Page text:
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Child Poverty and InequalitySecuring a Better Future for America's Children$
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Duncan Lindsey

Print publication date: 2008

Print ISBN-13: 9780195305449

Published to Oxford Scholarship Online: April 2010

DOI: 10.1093/acprof:oso/9780195305449.001.0001

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The Color of Child Poverty

The Color of Child Poverty

Chapter:
(p.11) 1 The Color of Child Poverty
Source:
Child Poverty and Inequality
Author(s):

Duncan Lindsey

Publisher:
Oxford University Press
DOI:10.1093/acprof:oso/9780195305449.003.0002

This chapter examines the current situation of child poverty in the United States. Two major factors define child poverty: single parenthood, and race and ethnicity. The United Nations recently reported that the United States had the highest child poverty rate among more than 30 industrialized nations studied. This is difficult to believe, given the fact that the United States is the wealthiest nation in the world. How could the wealthiest nation in the world have the highest child poverty rate? The answer, of course, is that the United States has what can best be described as two worlds of childhood. The highest rate of poverty is found among African-American and Latino children — several times higher than that found among White and Asian children. The poverty these children endure is often debilitating. The restrictions of opportunity that begin in the earliest years are carried into adolescence and young adulthood. As a consequence, the opportunity of getting a college education is out of reach for most children raised in the other world of poverty. The likelihood of getting a four-year college degree is less than 1 in 15 for children coming from poor families. The chapter explores the very different opportunity structures that exist in the two different worlds of childhood. It also examines the role of standardized testing in restricting the opportunities of poor and low-income children.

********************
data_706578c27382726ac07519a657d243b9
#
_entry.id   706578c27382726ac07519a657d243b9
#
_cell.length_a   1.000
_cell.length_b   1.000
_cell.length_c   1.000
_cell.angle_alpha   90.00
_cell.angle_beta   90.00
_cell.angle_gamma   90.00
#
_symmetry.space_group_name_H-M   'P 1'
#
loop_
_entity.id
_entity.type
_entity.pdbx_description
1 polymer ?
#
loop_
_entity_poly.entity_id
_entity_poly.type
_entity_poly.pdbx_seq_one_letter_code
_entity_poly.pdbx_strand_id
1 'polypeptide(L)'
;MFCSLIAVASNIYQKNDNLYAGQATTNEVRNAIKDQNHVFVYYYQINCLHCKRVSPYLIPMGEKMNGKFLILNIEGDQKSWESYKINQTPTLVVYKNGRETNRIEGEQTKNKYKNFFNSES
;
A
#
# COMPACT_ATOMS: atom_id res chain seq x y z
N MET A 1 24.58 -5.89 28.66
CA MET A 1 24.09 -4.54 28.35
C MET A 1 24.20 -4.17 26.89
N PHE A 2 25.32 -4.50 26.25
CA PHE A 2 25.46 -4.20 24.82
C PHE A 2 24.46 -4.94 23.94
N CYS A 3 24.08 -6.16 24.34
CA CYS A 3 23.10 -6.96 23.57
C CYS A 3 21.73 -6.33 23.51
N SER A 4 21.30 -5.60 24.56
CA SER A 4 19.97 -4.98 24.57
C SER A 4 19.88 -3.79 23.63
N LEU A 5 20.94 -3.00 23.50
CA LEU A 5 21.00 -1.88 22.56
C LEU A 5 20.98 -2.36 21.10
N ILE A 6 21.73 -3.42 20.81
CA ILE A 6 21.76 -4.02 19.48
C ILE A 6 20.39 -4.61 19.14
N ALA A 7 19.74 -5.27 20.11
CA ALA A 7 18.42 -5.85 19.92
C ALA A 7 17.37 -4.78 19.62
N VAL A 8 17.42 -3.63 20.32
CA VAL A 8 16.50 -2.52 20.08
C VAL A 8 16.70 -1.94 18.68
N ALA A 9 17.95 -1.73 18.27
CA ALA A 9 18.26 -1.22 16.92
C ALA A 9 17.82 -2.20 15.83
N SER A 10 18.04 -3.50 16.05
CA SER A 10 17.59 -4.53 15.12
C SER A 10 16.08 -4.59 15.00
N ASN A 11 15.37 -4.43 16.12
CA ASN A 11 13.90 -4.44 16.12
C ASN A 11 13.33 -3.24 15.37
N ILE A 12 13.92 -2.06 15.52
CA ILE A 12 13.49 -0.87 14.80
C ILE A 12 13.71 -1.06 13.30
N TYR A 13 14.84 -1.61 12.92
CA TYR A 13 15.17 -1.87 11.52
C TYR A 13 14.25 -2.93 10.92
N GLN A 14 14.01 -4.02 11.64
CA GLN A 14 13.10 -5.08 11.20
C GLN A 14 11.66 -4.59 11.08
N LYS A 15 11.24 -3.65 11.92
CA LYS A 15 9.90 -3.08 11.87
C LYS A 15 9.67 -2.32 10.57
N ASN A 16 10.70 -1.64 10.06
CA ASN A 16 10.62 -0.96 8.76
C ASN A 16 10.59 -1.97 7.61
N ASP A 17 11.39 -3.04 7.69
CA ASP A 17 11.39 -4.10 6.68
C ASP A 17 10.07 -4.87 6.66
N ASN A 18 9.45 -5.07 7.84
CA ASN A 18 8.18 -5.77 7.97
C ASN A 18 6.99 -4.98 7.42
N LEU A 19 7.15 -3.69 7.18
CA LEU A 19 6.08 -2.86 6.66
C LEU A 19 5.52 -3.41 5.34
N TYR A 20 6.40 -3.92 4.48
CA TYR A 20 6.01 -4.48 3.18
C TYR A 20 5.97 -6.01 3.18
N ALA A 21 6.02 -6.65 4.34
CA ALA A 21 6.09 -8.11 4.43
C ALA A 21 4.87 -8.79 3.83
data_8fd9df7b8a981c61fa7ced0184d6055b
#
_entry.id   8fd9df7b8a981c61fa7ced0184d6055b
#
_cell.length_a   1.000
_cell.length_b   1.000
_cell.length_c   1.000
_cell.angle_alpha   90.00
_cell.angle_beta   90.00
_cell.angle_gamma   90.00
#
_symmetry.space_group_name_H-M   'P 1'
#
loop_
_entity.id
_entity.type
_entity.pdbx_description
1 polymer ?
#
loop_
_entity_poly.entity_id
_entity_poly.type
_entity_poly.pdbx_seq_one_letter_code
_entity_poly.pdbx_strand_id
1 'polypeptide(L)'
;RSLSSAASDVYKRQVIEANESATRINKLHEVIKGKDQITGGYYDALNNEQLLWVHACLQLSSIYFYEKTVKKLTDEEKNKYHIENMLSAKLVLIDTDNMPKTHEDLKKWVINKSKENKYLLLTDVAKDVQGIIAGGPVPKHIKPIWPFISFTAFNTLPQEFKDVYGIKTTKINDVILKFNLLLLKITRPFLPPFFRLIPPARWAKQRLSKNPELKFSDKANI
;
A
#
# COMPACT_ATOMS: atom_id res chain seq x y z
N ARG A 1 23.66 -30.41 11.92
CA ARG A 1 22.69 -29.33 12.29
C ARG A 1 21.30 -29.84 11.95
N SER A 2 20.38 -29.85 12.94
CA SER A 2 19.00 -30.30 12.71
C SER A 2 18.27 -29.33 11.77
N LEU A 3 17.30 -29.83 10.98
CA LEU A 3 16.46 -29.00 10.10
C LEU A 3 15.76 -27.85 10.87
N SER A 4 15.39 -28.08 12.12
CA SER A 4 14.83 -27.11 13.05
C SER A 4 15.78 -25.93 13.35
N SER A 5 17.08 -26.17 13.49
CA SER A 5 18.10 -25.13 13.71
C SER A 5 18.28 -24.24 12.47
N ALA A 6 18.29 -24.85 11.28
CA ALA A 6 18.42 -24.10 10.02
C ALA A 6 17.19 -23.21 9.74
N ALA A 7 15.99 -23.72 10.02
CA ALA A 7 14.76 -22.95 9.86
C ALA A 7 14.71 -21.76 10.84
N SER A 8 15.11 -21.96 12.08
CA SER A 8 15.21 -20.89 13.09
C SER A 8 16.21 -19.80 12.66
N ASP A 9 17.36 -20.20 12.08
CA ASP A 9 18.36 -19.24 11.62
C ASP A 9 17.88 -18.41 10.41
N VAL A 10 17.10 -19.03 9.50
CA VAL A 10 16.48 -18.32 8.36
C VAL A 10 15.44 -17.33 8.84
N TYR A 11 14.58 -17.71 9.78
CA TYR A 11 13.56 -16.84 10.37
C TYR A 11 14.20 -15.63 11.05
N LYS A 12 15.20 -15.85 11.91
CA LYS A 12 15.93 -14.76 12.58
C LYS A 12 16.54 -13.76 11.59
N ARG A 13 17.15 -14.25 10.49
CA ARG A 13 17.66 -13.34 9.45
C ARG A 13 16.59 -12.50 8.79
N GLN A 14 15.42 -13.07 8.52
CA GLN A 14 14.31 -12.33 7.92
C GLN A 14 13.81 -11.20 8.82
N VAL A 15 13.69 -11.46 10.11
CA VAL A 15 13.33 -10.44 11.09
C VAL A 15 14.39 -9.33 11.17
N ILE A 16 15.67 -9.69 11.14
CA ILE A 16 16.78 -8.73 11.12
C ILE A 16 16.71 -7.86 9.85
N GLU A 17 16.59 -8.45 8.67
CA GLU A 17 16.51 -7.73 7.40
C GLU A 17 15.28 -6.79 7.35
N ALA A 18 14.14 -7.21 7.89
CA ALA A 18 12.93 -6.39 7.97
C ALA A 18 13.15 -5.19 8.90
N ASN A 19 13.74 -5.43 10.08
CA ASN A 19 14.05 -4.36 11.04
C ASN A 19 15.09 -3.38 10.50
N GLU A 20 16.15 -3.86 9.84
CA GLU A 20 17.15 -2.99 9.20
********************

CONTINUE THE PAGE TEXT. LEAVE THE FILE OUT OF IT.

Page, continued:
Keywords:   United States, child poverty, race, ethnicity, single parenthood, poor children

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